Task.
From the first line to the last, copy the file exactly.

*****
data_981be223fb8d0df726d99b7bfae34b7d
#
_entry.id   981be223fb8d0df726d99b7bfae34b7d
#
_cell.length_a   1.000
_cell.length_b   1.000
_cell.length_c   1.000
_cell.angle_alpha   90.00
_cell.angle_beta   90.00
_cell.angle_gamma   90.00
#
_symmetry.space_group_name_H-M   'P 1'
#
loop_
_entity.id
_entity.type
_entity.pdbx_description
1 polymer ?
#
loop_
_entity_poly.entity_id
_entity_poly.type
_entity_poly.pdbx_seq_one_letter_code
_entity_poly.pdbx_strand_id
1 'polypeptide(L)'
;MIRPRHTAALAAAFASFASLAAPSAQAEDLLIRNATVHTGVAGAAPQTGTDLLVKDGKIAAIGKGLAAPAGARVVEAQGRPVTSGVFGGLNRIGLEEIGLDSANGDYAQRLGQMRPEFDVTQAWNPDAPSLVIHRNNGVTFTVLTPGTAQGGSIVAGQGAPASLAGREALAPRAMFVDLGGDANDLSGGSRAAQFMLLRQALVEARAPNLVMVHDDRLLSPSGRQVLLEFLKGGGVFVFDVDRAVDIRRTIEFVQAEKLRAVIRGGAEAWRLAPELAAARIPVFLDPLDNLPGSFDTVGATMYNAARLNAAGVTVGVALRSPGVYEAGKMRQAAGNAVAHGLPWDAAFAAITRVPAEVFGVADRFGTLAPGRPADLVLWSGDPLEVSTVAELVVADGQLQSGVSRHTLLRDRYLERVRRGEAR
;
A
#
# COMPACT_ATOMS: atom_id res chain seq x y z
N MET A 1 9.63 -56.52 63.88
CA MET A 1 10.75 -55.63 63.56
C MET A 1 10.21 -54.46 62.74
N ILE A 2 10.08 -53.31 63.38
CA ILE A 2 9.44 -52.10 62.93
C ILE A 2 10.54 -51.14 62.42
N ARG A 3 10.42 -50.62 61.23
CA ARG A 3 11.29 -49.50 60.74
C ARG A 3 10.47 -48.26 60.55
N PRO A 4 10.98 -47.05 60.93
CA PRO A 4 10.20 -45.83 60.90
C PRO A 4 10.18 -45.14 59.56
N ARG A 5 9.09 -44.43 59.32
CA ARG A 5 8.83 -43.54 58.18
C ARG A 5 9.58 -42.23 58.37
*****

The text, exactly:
data_981be223fb8d0df726d99b7bfae34b7d
#
_entry.id   981be223fb8d0df726d99b7bfae34b7d
#
_cell.length_a   1.000
_cell.length_b   1.000
_cell.length_c   1.000
_cell.angle_alpha   90.00
_cell.angle_beta   90.00
_cell.angle_gamma   90.00
#
_symmetry.space_group_name_H-M   'P 1'
#
loop_
_entity.id
_entity.type
_entity.pdbx_description
1 polymer ?
#
loop_
_entity_poly.entity_id
_entity_poly.type
_entity_poly.pdbx_seq_one_letter_code
_entity_poly.pdbx_strand_id
1 'polypeptide(L)'
;MIRPRHTAALAAAFASFASLAAPSAQAEDLLIRNATVHTGVAGAAPQTGTDLLVKDGKIAAIGKGLAAPAGARVVEAQGRPVTSGVFGGLNRIGLEEIGLDSANGDYAQRLGQMRPEFDVTQAWNPDAPSLVIHRNNGVTFTVLTPGTAQGGSIVAGQGAPASLAGREALAPRAMFVDLGGDANDLSGGSRAAQFMLLRQALVEARAPNLVMVHDDRLLSPSGRQVLLEFLKGGGVFVFDVDRAVDIRRTIEFVQAEKLRAVIRGGAEAWRLAPELAAARIPVFLDPLDNLPGSFDTVGATMYNAARLNAAGVTVGVALRSPGVYEAGKMRQAAGNAVAHGLPWDAAFAAITRVPAEVFGVADRFGTLAPGRPADLVLWSGDPLEVSTVAELVVADGQLQSGVSRHTLLRDRYLERVRRGEAR
;
A
#
# COMPACT_ATOMS: atom_id res chain seq x y z
N MET A 1 9.63 -56.52 63.88
CA MET A 1 10.75 -55.63 63.56
C MET A 1 10.21 -54.46 62.74
N ILE A 2 10.08 -53.31 63.38
CA ILE A 2 9.44 -52.10 62.93
C ILE A 2 10.54 -51.14 62.42
N ARG A 3 10.42 -50.62 61.23
CA ARG A 3 11.29 -49.50 60.74
C ARG A 3 10.47 -48.26 60.55
N PRO A 4 10.98 -47.05 60.93
CA PRO A 4 10.20 -45.83 60.90
C PRO A 4 10.18 -45.14 59.56
N ARG A 5 9.09 -44.43 59.32
CA ARG A 5 8.83 -43.54 58.18
C ARG A 5 9.58 -42.23 58.37